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Chapter 2

Methodology

If a man will begin with certainties, he shall end in doubts; but if he will be content to begin with doubts, he shall end in certainties.

--Sir Francis Bacon
The Advancement of Learning

Approach

The Air Force is embarked on a mission to improve its long-range planning (see appendix A). An important aspect of that mission is to envision the future so the Air Force can position itself to provide the required capabilities. This chapter discusses how the Alternate Futures team derived visions of six alternate futures. To accomplish this, 2025 study participants analyzed current trends (see appendix B), studied the work and methods of respected futurists1 and scientists,2 and considered possible impacts of "wild cards"3 or surprises. This review provided a foundation from which to begin analyzing possible "drivers"-the factors which will drive major changes in the world over the next 30 years. The interactions of these drivers produced an infinite number of worlds; six were selected as the most interesting or stressful for the customer. Plausible histories and descriptions of unique features provided detail to these futures and linked them to today. This approach created viable futures which stepped beyond mere extrapolations of current trends. The steps of the alternate futures process are4

  1. selecting the drivers,
  2. defining the drivers,
  3. creating the strategic planning space,
  4. naming and selecting worlds of interest,
  5. describing the "nature of" and features of each world, and
  6. developing plausible histories.

Metrics for Success

Good strategic planning meets three requirements. First, the alternate futures created should adequately stress the systems of interest.5 Secondly, the alternate futures must contain sufficient detail and richness to be useful for planning. Finally, the vision of the future should be broad enough to ensure the entire range of challenges are adequately captured; in other words, ensure the customer is not surprised by the future.6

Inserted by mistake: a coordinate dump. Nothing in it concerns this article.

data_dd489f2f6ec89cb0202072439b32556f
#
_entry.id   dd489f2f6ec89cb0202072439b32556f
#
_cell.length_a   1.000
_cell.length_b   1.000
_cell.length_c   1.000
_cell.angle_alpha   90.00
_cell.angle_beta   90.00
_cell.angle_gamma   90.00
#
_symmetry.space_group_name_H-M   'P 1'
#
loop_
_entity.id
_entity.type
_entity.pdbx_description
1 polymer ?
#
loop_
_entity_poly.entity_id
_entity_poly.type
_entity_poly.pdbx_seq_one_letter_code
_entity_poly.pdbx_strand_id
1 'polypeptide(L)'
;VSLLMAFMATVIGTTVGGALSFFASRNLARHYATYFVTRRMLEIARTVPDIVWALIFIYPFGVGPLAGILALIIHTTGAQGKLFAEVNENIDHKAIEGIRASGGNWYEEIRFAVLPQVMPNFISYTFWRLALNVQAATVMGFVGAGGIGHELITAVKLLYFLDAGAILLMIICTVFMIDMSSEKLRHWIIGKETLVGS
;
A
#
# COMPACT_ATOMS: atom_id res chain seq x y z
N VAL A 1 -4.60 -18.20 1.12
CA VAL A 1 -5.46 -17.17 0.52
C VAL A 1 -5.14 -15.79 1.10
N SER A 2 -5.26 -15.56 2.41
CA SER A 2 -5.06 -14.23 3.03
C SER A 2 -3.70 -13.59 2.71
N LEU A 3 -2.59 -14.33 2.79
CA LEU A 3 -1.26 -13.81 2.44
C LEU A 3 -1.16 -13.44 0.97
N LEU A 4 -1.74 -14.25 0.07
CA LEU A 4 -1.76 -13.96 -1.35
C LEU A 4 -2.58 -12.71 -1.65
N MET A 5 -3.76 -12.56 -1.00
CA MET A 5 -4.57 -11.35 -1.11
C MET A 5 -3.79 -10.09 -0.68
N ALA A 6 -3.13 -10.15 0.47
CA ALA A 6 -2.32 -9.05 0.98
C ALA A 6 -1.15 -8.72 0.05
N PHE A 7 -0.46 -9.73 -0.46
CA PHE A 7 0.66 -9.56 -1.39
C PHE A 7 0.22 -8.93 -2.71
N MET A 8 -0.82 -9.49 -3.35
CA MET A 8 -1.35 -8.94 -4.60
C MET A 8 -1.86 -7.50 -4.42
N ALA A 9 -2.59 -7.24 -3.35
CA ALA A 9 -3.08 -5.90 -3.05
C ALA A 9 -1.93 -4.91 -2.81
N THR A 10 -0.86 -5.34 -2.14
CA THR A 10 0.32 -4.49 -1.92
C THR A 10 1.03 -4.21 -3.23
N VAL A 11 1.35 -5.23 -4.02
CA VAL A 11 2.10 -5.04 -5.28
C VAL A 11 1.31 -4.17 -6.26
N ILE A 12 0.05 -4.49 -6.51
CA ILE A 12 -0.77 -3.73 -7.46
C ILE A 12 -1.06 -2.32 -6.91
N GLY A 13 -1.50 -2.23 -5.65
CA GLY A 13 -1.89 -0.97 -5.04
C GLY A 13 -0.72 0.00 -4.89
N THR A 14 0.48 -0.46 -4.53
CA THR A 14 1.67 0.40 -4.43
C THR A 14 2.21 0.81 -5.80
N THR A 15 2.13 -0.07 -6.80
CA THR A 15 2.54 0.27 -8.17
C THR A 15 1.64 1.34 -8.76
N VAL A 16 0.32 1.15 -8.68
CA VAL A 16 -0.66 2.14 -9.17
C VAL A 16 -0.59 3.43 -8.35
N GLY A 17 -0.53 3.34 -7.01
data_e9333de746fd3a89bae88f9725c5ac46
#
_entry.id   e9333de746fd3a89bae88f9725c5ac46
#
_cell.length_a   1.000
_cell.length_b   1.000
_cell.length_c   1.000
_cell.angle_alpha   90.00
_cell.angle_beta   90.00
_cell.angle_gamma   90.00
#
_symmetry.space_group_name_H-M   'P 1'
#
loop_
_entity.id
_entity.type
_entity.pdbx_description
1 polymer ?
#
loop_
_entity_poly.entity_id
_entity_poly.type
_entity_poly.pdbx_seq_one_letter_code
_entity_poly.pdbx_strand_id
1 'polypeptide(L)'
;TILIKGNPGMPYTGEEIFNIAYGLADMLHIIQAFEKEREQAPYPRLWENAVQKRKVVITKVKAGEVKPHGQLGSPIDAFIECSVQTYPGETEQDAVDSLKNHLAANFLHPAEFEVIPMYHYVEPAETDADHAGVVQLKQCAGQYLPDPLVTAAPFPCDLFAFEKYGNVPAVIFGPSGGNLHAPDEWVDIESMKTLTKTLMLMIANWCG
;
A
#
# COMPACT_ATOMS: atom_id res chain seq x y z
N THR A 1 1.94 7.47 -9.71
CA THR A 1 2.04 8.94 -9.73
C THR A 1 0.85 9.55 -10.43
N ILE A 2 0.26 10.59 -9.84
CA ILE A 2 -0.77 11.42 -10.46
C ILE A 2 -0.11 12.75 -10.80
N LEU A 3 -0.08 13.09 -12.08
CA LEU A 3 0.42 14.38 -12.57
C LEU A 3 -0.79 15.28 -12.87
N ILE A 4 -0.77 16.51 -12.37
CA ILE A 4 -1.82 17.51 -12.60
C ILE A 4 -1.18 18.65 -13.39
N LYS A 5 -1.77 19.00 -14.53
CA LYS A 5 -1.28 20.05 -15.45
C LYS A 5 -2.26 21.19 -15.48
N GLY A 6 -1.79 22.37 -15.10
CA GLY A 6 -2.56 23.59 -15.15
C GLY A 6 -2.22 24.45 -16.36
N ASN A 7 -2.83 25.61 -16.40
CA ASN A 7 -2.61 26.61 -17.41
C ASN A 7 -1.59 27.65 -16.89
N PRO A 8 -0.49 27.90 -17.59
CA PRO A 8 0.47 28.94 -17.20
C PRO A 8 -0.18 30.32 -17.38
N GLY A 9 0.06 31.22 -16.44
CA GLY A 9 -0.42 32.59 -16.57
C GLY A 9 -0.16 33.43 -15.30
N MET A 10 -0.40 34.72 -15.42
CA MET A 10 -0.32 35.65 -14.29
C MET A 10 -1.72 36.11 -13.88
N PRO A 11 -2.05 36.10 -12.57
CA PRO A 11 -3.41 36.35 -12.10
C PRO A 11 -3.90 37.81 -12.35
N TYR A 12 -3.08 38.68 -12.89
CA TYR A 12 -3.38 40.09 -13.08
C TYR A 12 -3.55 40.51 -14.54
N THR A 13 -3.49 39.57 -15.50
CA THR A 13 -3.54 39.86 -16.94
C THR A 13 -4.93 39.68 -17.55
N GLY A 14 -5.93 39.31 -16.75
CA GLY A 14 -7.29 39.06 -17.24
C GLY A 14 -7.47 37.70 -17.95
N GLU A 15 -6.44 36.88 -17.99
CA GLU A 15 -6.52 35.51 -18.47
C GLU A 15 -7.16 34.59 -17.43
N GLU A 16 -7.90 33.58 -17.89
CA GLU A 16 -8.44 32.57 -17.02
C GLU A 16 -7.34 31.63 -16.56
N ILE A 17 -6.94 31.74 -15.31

Selecting the Drivers

The first step in creating the alternate futures was identifying the drivers that would be most influential in shaping the future.7 Drivers are physical or virtual forces or vectors which are expected to be a significant cause of or contributor to change. A driver should also be beyond the strategic planner's (customer's) control-the customer's only viable option must be adaptation to the change produced by the driver.8 Correct driver selection was fundamental to creating alternate futures.

This process began with dividing the 225 study participants at the Air University (AU) into 14 seminars. Each seminar then used a combination of scientific and nonscientific methods to develop a list of potential drivers.9 The scientific methods involved analyzing various trends, conducting research on various topics, interviewing respected futurists and scientists, and completing affinity diagrams. The nonscientific methods involved creative thinking techniques10 such as brainstorming,11 "exploring,"12 and "artistry."13 All told, over 100 candidate drivers were generated by this process. One or two individuals were then nominated from each seminar to evaluate all of the potential drivers. These individuals comprised the 2025 Alternate Futures group.14

This group's initial task was to identify drivers that were relevant to the customer and would significantly impact the future. The group accomplished this task by using affinity diagrams to coalesce the initial list into a smaller number of drivers.15 A variety of quality concepts and brainstorming techniques narrowed the initial list to five major candidate drivers. These candidate drivers were the US world view, the environment and level of resources, economic forces, technology issues including proliferation, and the nature of global power.